Perhaps more so than our male counterparts, women—whether in the workplace or in our personal lives—have a tendency to downplay our achievements. Rather than talking up our accomplishments, we try to appear as though we’re not bragging. Articles recently published in The Huffington Post and The Chicago Tribune have both explored the importance of self-promotion in the workplace. If the issue has been featured so prominently in the media, why then do so many women still feel the need for such modesty?
As a soon-to-be college graduate of the University of Michigan, I am also guilty of the tendency to downplay my academic achievements. I recently completed a 100-page senior honors thesis, a project that I spent the better part of a year working on and which I consider the culmination of my college experiences. And yet, in a recent job interview, I had trouble finding a way to discuss this major accomplishment without feeling as though I was gloating.
This trend is ironically most prominent among the women most in need of self-
promotion. Recent high school and college graduates in particular struggle with promoting themselves in a professional setting. Some schools are changing their approach to female students in an attempt to help overcome this tendency towards academic and professional modesty. The Young Woman’s Leadership School of East Harlem, a school that supports young women in their academic and social goals, hosts an annual “Brag Party.” Once a year, members of the philanthropic group, the High Water Women, come together with high schoolers to teach girls in East Harlem how to tactfully but effectively promote themselves and their achievements.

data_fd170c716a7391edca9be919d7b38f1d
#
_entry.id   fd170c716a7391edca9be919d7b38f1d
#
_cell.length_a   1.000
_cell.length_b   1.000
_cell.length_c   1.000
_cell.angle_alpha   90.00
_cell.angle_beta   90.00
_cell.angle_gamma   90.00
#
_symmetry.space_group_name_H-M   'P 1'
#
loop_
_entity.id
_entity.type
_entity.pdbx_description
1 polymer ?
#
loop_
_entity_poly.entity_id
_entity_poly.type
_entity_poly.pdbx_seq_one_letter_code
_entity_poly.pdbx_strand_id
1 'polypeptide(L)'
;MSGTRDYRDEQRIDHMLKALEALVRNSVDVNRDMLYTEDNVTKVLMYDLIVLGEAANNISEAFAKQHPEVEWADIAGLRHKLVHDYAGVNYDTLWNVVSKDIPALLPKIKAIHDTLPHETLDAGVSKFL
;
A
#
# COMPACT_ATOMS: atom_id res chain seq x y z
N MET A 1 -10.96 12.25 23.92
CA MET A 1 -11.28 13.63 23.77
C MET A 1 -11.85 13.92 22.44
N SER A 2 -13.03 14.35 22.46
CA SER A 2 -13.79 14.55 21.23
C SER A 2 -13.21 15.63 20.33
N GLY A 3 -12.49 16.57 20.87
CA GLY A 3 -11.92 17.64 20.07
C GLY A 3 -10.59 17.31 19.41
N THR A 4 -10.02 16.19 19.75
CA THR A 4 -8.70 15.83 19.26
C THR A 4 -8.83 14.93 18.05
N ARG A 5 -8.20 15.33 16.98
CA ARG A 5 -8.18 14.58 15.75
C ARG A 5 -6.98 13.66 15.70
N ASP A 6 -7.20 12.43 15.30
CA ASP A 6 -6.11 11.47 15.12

What women everywhere—from East Harlem to Ann Arbor—need to understand is that if we are actively worrying about seeming arrogant or pompous, we probably aren’t being perceived this way.
Still need convincing? Here are five ways to insure you won’t come off pompous in your next job interview:
1. DO discuss the accomplishment in terms of the skills you acquired. If you spent months planning a charity event for a club at your college or university, discuss the time management and leadership skills you acquired. Did you recently run a marathon? Emphasize the stamina and dedication it required to reach your fitness goal.
2. DON’T define your success in terms of chance or assistance from others. According to Facebook COO Sheryl Sandberg, “Men attribute their success to innate qualities and skills. Women attribute their success to luck and help from others.” While it’s nice to show you have the ability to work with others, make it very clear to your potential employer that you are the reason for your own academic and/or career success.